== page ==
Subjects: Osteichthyes, Research Article, Data Management, Research Design, Surveys, Morphometry, Engineering and Technology, Taxonomy, Fishes, Measurement, Biológiai tudományok, Distance Measurement, Research Assessment, Animals, Survey Research, Digital Imaging, Biology and Life Sciences, Computer and Information Sciences, Reproducibility, Research and Analysis Methods, Medicine, Vertebrates, Q, R, Imaging Techniques, Természettudományok, Carps, Science, Organisms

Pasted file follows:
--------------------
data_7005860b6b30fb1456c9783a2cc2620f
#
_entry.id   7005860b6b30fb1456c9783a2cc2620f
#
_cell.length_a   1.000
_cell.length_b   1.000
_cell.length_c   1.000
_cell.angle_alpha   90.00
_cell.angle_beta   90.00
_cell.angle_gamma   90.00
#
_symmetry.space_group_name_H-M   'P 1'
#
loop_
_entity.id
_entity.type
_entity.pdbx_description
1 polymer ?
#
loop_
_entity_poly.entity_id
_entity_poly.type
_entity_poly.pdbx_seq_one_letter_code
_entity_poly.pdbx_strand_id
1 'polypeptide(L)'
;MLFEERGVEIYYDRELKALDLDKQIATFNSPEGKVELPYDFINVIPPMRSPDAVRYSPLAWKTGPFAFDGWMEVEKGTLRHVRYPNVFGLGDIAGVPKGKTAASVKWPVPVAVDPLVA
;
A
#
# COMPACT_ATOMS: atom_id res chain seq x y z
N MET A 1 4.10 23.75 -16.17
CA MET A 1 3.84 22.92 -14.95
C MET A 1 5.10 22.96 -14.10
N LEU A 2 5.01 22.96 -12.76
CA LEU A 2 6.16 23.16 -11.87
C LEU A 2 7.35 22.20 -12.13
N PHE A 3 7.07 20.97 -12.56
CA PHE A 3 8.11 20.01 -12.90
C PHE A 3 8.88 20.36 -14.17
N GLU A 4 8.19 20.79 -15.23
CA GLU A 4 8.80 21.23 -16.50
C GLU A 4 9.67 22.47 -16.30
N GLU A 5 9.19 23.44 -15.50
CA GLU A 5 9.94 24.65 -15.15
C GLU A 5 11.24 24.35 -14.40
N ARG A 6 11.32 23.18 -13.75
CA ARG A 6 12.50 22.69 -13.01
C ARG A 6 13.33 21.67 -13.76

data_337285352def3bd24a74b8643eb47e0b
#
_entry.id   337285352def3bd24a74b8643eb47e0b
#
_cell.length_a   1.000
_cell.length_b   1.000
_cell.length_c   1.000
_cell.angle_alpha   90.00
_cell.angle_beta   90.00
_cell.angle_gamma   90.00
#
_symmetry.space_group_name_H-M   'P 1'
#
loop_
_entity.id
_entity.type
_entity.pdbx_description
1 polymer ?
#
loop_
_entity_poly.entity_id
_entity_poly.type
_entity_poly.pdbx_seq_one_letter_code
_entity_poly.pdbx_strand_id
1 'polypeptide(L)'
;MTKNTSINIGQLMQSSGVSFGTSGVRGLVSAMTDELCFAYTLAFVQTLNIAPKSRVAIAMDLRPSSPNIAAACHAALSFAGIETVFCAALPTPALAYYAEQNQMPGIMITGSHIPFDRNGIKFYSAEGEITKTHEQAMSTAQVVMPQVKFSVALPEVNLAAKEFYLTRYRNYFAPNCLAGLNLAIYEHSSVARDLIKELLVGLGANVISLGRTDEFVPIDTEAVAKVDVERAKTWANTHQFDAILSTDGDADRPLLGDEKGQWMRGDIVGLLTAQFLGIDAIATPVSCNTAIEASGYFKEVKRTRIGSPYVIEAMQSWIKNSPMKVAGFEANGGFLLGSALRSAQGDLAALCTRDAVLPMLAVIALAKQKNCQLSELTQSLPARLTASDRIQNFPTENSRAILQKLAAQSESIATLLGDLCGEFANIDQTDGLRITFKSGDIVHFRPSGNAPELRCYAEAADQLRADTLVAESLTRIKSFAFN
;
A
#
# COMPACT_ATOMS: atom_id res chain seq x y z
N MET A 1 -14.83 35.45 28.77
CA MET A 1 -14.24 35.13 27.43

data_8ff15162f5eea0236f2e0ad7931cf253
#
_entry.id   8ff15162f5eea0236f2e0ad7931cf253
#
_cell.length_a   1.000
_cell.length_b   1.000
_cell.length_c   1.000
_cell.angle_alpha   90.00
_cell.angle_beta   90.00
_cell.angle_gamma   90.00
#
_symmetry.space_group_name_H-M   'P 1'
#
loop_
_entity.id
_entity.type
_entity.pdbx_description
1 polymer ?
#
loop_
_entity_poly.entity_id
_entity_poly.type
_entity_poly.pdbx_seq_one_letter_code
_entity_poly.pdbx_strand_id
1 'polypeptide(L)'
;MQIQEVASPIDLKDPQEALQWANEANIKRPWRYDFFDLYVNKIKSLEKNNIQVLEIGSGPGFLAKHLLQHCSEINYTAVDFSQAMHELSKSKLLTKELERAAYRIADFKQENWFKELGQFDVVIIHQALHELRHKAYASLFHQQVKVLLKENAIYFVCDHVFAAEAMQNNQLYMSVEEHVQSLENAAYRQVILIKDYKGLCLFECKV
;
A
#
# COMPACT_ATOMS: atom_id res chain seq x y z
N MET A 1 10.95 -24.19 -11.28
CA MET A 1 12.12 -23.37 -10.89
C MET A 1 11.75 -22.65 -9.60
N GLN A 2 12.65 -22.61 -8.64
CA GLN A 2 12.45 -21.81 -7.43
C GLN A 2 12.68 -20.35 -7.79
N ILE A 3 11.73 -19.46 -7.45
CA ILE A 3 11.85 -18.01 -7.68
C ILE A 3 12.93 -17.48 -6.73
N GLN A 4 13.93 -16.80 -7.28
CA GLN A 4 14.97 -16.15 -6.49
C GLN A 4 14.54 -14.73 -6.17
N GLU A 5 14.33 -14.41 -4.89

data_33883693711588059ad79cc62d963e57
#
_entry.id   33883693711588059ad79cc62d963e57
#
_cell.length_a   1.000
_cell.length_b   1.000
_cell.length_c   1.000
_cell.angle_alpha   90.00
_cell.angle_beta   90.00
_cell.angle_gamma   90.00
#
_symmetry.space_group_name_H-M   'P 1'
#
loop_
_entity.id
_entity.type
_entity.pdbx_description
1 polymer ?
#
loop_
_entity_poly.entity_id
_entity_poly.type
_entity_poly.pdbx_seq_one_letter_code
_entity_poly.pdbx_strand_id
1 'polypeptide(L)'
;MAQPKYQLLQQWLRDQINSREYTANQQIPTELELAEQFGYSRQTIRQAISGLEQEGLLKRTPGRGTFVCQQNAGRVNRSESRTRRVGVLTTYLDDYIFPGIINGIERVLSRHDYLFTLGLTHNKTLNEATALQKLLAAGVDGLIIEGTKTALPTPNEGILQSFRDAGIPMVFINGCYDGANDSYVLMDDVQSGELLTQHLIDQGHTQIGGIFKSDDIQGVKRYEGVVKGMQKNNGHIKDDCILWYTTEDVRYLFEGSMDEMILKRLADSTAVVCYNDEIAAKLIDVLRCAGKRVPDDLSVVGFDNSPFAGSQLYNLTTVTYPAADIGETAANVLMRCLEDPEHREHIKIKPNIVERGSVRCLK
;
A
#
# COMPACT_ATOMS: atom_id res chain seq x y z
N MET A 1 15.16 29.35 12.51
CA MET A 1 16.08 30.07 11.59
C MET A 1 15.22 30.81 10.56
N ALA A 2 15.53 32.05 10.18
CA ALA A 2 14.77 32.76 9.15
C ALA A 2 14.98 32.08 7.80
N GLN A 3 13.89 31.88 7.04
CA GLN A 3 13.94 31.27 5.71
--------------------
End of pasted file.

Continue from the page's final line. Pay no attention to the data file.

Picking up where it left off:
We compared the repeatability, reproducibility (intra- and inter-measurer similarity), separative power and subjectivity (measurer effect on results) of four morphometric methods frequently used in ichthyological research, the “traditional” caliper-based (TRA) and truss-network (TRU) distance methods and two geometric methods that compare landmark coordinates on the body (GMB) and scales (GMS). In each case, measurements were performed three times by three measurers on the same specimen of three common cyprinid species (roach Rutilus rutilus (Linnaeus, 1758), bleak Alburnus alburnus (Linnaeus, 1758) and Prussian carp Carassius gibelio (Bloch, 1782)) collected from three closely-situated sites in the Lake Balaton catchment (Hungary) in 2014. TRA measurements were made on conserved specimens using a digital caliper, while TRU, GMB and GMS measurements were undertaken on digital images of the bodies and scales. In most cases, intra-measurer repeatability was similar. While all four methods were able to differentiate the source populations, significant differences were observed in their repeatability, reproducibility and subjectivity. GMB displayed highest overall repeatability and reproducibility and was least burdened by measurer effect. While GMS showed similar repeatability to GMB when fish scales had a characteristic shape, it showed significantly lower reproducability (compared with its repeatability) for each species than the other methods. TRU showed similar repeatability as the GMS. TRA was the least applicable method as measurements were obtained from the fish itself, resulting in poor repeatability and reproducibility. Although all four methods showed some degree of subjectivity, TRA was the only method where population-level detachment was entirely overwritten by measurer effect. Based on these results, we recommend a) avoidance of aggregating different measurer’s datasets when using TRA and GMS methods; and b) use of image-based methods for morphometric surveys. Automation of the morphometric workflow would also reduce any measurer effect and eliminate measurement and data-input errors.